So that argument goes 'plop' in the water. While Andreae's theory gets a specific- gravity boost since he can now maintain that Cleopatra may actually be clothed in an invisible sheer garment on the model of Ptolemaic queens.

What's a perfect female nude?

The idealized nude can be traced to the Aphrodite of Cnidus by Praxiteles (330 B.C.). In this scheme of things, the Esquiline Venus is not the ideal of feminine beauty but a starting point. At only seven heads tall, she is indeed a stocky little figure. Praxiteles' Aphrodite, on the other hand, was made to accentuate these same proportions, and became the standard mathematical formula for representing the figure whether male or female

The proportions haven't changed much through the centuries:

- An average person is generally 7-and-a-half heads tall.

- An ideal figure, used when aiming for an impression of nobility or grace, is 8 heads tall.

- An heroic figure, used for depicting gods and superheroes, is eight-and-a-half heads tall (which is why giant figures sometimes look like pinheads!).

The ideal figure, then, has a noticeably smaller head -- one eighth instead of one seventh of the total height of the figure: smaller head plus longer legs make the figure appear more elegant. Longer legs are sadly lacking in the Esquiline Venus. Is she perhaps a little quirky because she is partly modelled on a real human being, not quite the divine ideal but a Cleopatra/Isis/Venus?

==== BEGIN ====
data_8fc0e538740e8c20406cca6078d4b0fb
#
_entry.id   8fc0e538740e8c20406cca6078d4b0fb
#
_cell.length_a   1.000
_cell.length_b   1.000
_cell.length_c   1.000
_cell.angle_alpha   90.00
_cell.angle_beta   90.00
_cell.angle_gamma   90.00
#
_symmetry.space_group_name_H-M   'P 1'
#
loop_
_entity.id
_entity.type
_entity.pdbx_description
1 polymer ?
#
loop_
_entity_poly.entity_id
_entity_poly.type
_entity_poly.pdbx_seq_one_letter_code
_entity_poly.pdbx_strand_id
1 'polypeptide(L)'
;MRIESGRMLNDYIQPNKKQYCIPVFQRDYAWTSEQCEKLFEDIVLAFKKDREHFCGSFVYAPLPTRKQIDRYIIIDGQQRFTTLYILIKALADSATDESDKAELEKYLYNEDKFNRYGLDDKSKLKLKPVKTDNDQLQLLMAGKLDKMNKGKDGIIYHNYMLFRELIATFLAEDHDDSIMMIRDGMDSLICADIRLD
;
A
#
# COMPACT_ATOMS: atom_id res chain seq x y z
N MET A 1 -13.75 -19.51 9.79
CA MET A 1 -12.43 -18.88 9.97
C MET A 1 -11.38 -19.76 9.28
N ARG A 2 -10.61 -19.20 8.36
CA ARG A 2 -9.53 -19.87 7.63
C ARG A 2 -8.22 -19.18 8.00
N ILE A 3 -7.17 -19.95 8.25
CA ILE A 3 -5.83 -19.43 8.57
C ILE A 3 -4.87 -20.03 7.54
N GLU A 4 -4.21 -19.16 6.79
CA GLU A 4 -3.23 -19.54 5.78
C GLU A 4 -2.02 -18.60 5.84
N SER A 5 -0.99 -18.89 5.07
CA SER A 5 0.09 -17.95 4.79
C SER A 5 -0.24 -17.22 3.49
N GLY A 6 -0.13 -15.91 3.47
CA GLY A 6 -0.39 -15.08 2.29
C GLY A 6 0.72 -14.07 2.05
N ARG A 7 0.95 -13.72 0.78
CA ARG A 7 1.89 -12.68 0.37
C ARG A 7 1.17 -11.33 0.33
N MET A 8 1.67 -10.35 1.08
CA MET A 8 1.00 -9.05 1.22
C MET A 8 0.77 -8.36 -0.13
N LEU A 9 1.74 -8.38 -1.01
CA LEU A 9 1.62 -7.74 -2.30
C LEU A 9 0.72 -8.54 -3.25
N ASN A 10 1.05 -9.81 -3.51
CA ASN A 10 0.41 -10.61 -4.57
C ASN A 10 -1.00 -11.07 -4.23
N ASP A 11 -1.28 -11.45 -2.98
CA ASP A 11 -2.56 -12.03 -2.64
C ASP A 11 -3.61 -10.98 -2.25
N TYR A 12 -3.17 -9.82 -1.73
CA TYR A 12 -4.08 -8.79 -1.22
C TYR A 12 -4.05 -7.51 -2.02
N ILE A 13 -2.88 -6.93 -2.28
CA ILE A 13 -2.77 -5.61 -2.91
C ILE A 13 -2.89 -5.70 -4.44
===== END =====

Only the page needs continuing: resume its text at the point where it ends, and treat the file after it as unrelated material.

Even if not a fully-fledged goddess, she does not deserve Kenneth Clark's rebuke that her notion of female beauty is 'not evolved' . We are so used to see the statue reproduced from the front that perhaps we do not fully appreciate her charms.

[All the luscious photographs of the Esquiline Venus are made by Kalervo Koskimies].

Go see her yourself. You can explore her every angle in the huge new Julius Caesar show -- from 24 October to 5 April 5 2009 -- in Rome at the Chiostro del Bramante.

Caesar To Dazzle Rome Once More

Rome is celebrating one of its most famous political and military leaders, Julius Caesar (100-44 BC). A sweeping exhibition in the Chiostro del Bramante commemorates the life, times and achievements of Ancient Rome's best known figure.

The first ever exhibit to focus solely on Caesar, it showcases just about everything related to Caesar: 180 items of archaeological, artistic and cultural interest, from ancient times until the 20th century.

The Esquiline Venus is on the spot, just in case it is Cleopatra.